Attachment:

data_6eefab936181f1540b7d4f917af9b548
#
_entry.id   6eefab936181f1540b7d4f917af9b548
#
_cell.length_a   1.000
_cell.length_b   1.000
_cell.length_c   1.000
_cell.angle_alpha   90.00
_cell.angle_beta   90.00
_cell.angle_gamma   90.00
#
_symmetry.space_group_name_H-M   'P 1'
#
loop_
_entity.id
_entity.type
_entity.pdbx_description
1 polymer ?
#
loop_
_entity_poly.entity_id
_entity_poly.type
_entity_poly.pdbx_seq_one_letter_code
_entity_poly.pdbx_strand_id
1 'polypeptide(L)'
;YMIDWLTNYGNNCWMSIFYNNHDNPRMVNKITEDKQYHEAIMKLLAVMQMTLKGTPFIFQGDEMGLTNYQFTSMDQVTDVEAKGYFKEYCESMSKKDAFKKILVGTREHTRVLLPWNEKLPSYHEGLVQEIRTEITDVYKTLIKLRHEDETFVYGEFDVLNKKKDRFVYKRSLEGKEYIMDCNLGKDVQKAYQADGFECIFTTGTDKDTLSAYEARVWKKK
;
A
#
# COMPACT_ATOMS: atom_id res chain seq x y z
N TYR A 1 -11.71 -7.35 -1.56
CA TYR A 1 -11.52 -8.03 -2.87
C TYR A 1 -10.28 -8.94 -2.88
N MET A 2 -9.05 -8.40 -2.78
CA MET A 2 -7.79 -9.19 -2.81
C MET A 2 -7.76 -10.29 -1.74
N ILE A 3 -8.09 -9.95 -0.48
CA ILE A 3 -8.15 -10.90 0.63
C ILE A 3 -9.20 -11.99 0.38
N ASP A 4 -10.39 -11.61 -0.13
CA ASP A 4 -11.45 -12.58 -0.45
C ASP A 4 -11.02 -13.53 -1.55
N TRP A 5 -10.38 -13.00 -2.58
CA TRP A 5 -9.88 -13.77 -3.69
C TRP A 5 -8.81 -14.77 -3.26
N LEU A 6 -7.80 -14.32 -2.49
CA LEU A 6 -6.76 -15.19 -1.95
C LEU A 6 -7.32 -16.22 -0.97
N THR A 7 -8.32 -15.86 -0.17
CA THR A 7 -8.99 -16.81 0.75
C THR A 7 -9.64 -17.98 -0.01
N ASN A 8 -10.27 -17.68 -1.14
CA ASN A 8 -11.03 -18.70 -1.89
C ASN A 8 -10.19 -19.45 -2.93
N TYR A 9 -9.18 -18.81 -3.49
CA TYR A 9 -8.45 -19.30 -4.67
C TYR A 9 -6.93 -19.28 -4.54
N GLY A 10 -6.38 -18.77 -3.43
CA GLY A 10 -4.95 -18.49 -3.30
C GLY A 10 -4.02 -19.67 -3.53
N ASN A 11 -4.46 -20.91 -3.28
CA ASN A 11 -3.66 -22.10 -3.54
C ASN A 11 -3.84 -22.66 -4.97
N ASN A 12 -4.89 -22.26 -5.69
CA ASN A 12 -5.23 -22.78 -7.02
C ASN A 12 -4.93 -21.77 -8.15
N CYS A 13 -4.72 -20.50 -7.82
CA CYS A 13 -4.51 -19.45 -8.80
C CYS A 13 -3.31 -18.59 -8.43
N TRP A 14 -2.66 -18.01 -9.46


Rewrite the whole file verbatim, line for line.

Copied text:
data_6eefab936181f1540b7d4f917af9b548
#
_entry.id   6eefab936181f1540b7d4f917af9b548
#
_cell.length_a   1.000
_cell.length_b   1.000
_cell.length_c   1.000
_cell.angle_alpha   90.00
_cell.angle_beta   90.00
_cell.angle_gamma   90.00
#
_symmetry.space_group_name_H-M   'P 1'
#
loop_
_entity.id
_entity.type
_entity.pdbx_description
1 polymer ?
#
loop_
_entity_poly.entity_id
_entity_poly.type
_entity_poly.pdbx_seq_one_letter_code
_entity_poly.pdbx_strand_id
1 'polypeptide(L)'
;YMIDWLTNYGNNCWMSIFYNNHDNPRMVNKITEDKQYHEAIMKLLAVMQMTLKGTPFIFQGDEMGLTNYQFTSMDQVTDVEAKGYFKEYCESMSKKDAFKKILVGTREHTRVLLPWNEKLPSYHEGLVQEIRTEITDVYKTLIKLRHEDETFVYGEFDVLNKKKDRFVYKRSLEGKEYIMDCNLGKDVQKAYQADGFECIFTTGTDKDTLSAYEARVWKKK
;
A
#
# COMPACT_ATOMS: atom_id res chain seq x y z
N TYR A 1 -11.71 -7.35 -1.56
CA TYR A 1 -11.52 -8.03 -2.87
C TYR A 1 -10.28 -8.94 -2.88
N MET A 2 -9.05 -8.40 -2.78
CA MET A 2 -7.79 -9.19 -2.81
C MET A 2 -7.76 -10.29 -1.74
N ILE A 3 -8.09 -9.95 -0.48
CA ILE A 3 -8.15 -10.90 0.63
C ILE A 3 -9.20 -11.99 0.38
N ASP A 4 -10.39 -11.61 -0.13
CA ASP A 4 -11.45 -12.58 -0.45
C ASP A 4 -11.02 -13.53 -1.55
N TRP A 5 -10.38 -13.00 -2.58
CA TRP A 5 -9.88 -13.77 -3.69
C TRP A 5 -8.81 -14.77 -3.26
N LEU A 6 -7.80 -14.32 -2.49
CA LEU A 6 -6.76 -15.19 -1.95
C LEU A 6 -7.32 -16.22 -0.97
N THR A 7 -8.32 -15.86 -0.17
CA THR A 7 -8.99 -16.81 0.75
C THR A 7 -9.64 -17.98 -0.01
N ASN A 8 -10.27 -17.68 -1.14
CA ASN A 8 -11.03 -18.70 -1.89
C ASN A 8 -10.19 -19.45 -2.93
N TYR A 9 -9.18 -18.81 -3.49
CA TYR A 9 -8.45 -19.30 -4.67
C TYR A 9 -6.93 -19.28 -4.54
N GLY A 10 -6.38 -18.77 -3.43
CA GLY A 10 -4.95 -18.49 -3.30
C GLY A 10 -4.02 -19.67 -3.53
N ASN A 11 -4.46 -20.91 -3.28
CA ASN A 11 -3.66 -22.10 -3.54
C ASN A 11 -3.84 -22.66 -4.97
N ASN A 12 -4.89 -22.26 -5.69
CA ASN A 12 -5.23 -22.78 -7.02
C ASN A 12 -4.93 -21.77 -8.15
N CYS A 13 -4.72 -20.50 -7.82
CA CYS A 13 -4.51 -19.45 -8.80
C CYS A 13 -3.31 -18.59 -8.43
N TRP A 14 -2.66 -18.01 -9.46